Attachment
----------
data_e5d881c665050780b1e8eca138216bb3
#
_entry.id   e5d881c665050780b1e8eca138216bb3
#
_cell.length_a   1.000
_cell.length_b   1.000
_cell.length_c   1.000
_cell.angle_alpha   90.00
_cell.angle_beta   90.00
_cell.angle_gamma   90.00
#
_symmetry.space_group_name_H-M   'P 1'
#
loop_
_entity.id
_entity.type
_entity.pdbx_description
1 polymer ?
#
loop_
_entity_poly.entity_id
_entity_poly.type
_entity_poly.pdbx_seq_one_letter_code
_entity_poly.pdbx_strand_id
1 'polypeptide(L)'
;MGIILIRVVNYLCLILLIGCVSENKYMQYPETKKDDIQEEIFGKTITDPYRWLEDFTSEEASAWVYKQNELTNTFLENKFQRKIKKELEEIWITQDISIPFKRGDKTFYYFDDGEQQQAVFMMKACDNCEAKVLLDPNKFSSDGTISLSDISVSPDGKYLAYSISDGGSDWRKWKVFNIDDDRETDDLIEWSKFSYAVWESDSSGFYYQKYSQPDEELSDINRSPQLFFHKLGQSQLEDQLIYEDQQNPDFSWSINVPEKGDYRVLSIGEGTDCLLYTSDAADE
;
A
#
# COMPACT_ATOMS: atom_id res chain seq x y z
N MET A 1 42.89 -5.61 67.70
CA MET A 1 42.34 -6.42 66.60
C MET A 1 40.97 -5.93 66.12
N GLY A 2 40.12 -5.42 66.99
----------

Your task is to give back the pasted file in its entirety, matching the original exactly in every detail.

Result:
data_e5d881c665050780b1e8eca138216bb3
#
_entry.id   e5d881c665050780b1e8eca138216bb3
#
_cell.length_a   1.000
_cell.length_b   1.000
_cell.length_c   1.000
_cell.angle_alpha   90.00
_cell.angle_beta   90.00
_cell.angle_gamma   90.00
#
_symmetry.space_group_name_H-M   'P 1'
#
loop_
_entity.id
_entity.type
_entity.pdbx_description
1 polymer ?
#
loop_
_entity_poly.entity_id
_entity_poly.type
_entity_poly.pdbx_seq_one_letter_code
_entity_poly.pdbx_strand_id
1 'polypeptide(L)'
;MGIILIRVVNYLCLILLIGCVSENKYMQYPETKKDDIQEEIFGKTITDPYRWLEDFTSEEASAWVYKQNELTNTFLENKFQRKIKKELEEIWITQDISIPFKRGDKTFYYFDDGEQQQAVFMMKACDNCEAKVLLDPNKFSSDGTISLSDISVSPDGKYLAYSISDGGSDWRKWKVFNIDDDRETDDLIEWSKFSYAVWESDSSGFYYQKYSQPDEELSDINRSPQLFFHKLGQSQLEDQLIYEDQQNPDFSWSINVPEKGDYRVLSIGEGTDCLLYTSDAADE
;
A
#
# COMPACT_ATOMS: atom_id res chain seq x y z
N MET A 1 42.89 -5.61 67.70
CA MET A 1 42.34 -6.42 66.60
C MET A 1 40.97 -5.93 66.12
N GLY A 2 40.12 -5.42 66.99